In his book The Unity of the Twelve, Paul House argues that sin, judgment, and restoration are three themes extant in each prophet. He argues these themes also organize the Twelve (i.e., the Minor Prophets), where the first six books stress sin, the next three judgment, and the last three judgment. For him, this is the plot line that puts the Twelve together.
Complementing that vision, while not completely affirming, Richard Alan Fuhr and Gary E. Yates, in The Message of the Twelve, present four themes that repeat through the Twelve: (1) repentance and return, (2) the Day of the Lord, (3) a new covenant, and (4) the coming messiah can be found in the Twelve. I will outline these below. Continue reading
There are four “major prophets” in the Old Testament—Isaiah, Jeremiah, Ezekiel, and the Twelve. While the first three major prophets are each associated with one prophet, the Minor Prophets (i.e., the Twelve) is a collection of twelve different prophets. Together, the twelve Minor Prophets compose a book of prophecy approximately the same size as the other Major Prophets.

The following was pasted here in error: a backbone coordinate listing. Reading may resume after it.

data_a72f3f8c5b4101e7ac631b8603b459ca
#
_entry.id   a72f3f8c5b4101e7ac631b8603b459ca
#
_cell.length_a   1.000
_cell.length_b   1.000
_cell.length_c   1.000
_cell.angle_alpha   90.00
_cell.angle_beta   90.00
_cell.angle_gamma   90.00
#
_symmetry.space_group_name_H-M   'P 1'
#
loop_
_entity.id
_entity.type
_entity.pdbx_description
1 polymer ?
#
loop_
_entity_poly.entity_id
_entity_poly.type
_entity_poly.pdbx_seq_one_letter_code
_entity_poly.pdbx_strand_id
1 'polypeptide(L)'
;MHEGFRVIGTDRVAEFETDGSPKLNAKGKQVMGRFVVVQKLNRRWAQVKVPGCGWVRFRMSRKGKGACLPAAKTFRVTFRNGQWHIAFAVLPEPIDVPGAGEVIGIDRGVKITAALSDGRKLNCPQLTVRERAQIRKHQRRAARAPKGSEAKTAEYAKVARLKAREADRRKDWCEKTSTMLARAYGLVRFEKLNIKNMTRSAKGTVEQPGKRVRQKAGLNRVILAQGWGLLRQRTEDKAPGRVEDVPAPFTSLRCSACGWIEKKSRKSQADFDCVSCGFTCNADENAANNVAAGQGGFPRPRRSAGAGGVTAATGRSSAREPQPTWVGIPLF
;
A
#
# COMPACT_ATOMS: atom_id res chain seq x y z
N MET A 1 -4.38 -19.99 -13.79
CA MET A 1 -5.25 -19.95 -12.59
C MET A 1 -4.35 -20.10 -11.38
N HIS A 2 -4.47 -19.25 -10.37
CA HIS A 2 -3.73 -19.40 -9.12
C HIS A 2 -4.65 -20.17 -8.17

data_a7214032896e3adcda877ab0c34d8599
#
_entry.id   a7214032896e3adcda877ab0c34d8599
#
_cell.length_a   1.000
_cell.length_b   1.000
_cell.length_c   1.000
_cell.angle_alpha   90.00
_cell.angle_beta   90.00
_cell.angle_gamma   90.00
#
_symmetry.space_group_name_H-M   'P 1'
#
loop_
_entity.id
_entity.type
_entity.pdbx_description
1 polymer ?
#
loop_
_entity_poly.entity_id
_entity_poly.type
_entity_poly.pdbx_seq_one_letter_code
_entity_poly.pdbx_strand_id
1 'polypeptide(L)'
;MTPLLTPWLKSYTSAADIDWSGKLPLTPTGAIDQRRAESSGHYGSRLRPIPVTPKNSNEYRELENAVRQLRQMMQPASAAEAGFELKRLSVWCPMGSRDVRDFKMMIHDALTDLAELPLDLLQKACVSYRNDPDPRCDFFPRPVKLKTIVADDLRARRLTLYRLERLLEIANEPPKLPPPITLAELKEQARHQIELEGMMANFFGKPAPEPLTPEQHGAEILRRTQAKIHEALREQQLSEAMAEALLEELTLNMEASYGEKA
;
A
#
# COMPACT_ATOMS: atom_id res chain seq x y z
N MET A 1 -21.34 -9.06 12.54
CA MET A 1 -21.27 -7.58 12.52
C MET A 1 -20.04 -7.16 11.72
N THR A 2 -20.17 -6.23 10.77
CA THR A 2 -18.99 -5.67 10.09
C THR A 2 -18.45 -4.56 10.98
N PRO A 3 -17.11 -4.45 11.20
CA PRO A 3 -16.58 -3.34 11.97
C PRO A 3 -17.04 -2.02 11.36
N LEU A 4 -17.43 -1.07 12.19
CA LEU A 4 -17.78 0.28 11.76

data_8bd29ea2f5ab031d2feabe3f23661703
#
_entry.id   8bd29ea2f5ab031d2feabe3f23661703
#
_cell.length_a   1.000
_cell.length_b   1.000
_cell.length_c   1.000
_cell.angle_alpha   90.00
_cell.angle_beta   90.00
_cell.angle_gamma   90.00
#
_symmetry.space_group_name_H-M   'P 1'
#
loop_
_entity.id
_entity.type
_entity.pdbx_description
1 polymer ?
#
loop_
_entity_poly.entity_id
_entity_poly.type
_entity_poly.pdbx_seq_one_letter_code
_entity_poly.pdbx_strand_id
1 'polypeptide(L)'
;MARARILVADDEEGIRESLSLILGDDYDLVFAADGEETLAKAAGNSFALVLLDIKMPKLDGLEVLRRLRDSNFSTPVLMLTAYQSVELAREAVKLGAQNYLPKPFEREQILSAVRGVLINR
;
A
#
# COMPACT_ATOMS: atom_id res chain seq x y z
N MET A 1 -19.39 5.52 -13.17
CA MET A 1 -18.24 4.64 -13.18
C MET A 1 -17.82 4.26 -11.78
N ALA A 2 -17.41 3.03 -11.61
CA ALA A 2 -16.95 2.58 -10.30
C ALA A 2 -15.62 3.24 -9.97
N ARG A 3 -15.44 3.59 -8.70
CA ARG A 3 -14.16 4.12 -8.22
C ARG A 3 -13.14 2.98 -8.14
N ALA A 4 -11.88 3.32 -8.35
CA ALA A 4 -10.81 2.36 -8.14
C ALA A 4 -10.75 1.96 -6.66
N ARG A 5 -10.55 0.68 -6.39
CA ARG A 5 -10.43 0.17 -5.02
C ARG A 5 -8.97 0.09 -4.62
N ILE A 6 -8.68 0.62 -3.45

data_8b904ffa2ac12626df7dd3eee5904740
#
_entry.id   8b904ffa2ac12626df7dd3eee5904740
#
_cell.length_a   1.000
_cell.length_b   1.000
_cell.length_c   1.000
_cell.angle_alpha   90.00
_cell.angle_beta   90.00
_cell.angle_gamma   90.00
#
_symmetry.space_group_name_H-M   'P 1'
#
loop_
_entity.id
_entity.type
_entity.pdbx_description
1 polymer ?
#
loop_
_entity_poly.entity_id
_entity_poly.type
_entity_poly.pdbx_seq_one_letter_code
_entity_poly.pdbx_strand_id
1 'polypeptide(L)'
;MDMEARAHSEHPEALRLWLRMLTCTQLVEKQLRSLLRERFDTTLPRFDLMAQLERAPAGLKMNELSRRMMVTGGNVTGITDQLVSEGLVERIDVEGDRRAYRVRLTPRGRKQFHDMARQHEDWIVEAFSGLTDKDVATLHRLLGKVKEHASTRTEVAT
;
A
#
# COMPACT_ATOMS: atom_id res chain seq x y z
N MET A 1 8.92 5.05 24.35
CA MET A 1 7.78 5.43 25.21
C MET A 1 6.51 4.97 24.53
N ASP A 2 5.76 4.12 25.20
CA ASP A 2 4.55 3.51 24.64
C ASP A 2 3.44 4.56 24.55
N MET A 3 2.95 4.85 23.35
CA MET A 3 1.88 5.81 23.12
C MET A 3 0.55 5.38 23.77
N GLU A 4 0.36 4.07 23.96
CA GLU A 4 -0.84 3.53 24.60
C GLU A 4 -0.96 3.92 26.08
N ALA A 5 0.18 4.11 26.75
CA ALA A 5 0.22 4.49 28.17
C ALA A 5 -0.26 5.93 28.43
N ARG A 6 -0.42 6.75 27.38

Focusing our attention on the Minor Prophets, we can see that these twelve books originated over the course of four centuries (approx. 770 BC to 430 BC). Through this chronology, the Minor Prophets provide a unique perspective on the spiritual welfare of God’s people over time. While there are challenges to discerning the unity of the twelve, their chronology is especially important for understand God’s message.
Because the prophets are forth-tellers of God’s law, more than fore-tellers of God’s future, the prophets addressed the sinfulness of Israel/Judah, called for repentance, and promised mercy in a time to come. To rightly perceive their message, we must know the historical setting. Indeed, because prophets are given to Israel throughout their history (Jer. 7:25), it is vital to learn some basic events in Israel’s history if we are to learn the message of the prophets. Continue reading